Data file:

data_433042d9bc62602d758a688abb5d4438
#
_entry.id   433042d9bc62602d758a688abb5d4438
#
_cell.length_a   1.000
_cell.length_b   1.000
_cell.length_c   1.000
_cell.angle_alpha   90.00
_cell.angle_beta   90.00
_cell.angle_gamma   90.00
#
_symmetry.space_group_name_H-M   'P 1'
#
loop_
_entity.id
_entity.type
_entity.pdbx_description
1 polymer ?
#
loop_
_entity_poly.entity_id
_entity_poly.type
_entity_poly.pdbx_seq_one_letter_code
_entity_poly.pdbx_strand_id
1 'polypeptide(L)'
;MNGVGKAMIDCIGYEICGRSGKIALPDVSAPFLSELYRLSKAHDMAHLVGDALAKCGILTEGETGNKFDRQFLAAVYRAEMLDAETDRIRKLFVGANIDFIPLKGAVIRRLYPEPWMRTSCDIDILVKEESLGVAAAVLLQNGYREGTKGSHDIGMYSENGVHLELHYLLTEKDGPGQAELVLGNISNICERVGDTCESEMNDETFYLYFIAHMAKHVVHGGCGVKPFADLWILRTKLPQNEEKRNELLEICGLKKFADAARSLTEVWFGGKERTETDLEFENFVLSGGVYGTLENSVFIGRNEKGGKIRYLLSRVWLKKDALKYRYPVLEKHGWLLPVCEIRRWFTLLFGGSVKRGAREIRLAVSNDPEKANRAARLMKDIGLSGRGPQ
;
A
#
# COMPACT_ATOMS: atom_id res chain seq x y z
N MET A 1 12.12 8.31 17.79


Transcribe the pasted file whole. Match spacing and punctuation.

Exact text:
data_433042d9bc62602d758a688abb5d4438
#
_entry.id   433042d9bc62602d758a688abb5d4438
#
_cell.length_a   1.000
_cell.length_b   1.000
_cell.length_c   1.000
_cell.angle_alpha   90.00
_cell.angle_beta   90.00
_cell.angle_gamma   90.00
#
_symmetry.space_group_name_H-M   'P 1'
#
loop_
_entity.id
_entity.type
_entity.pdbx_description
1 polymer ?
#
loop_
_entity_poly.entity_id
_entity_poly.type
_entity_poly.pdbx_seq_one_letter_code
_entity_poly.pdbx_strand_id
1 'polypeptide(L)'
;MNGVGKAMIDCIGYEICGRSGKIALPDVSAPFLSELYRLSKAHDMAHLVGDALAKCGILTEGETGNKFDRQFLAAVYRAEMLDAETDRIRKLFVGANIDFIPLKGAVIRRLYPEPWMRTSCDIDILVKEESLGVAAAVLLQNGYREGTKGSHDIGMYSENGVHLELHYLLTEKDGPGQAELVLGNISNICERVGDTCESEMNDETFYLYFIAHMAKHVVHGGCGVKPFADLWILRTKLPQNEEKRNELLEICGLKKFADAARSLTEVWFGGKERTETDLEFENFVLSGGVYGTLENSVFIGRNEKGGKIRYLLSRVWLKKDALKYRYPVLEKHGWLLPVCEIRRWFTLLFGGSVKRGAREIRLAVSNDPEKANRAARLMKDIGLSGRGPQ
;
A
#
# COMPACT_ATOMS: atom_id res chain seq x y z
N MET A 1 12.12 8.31 17.79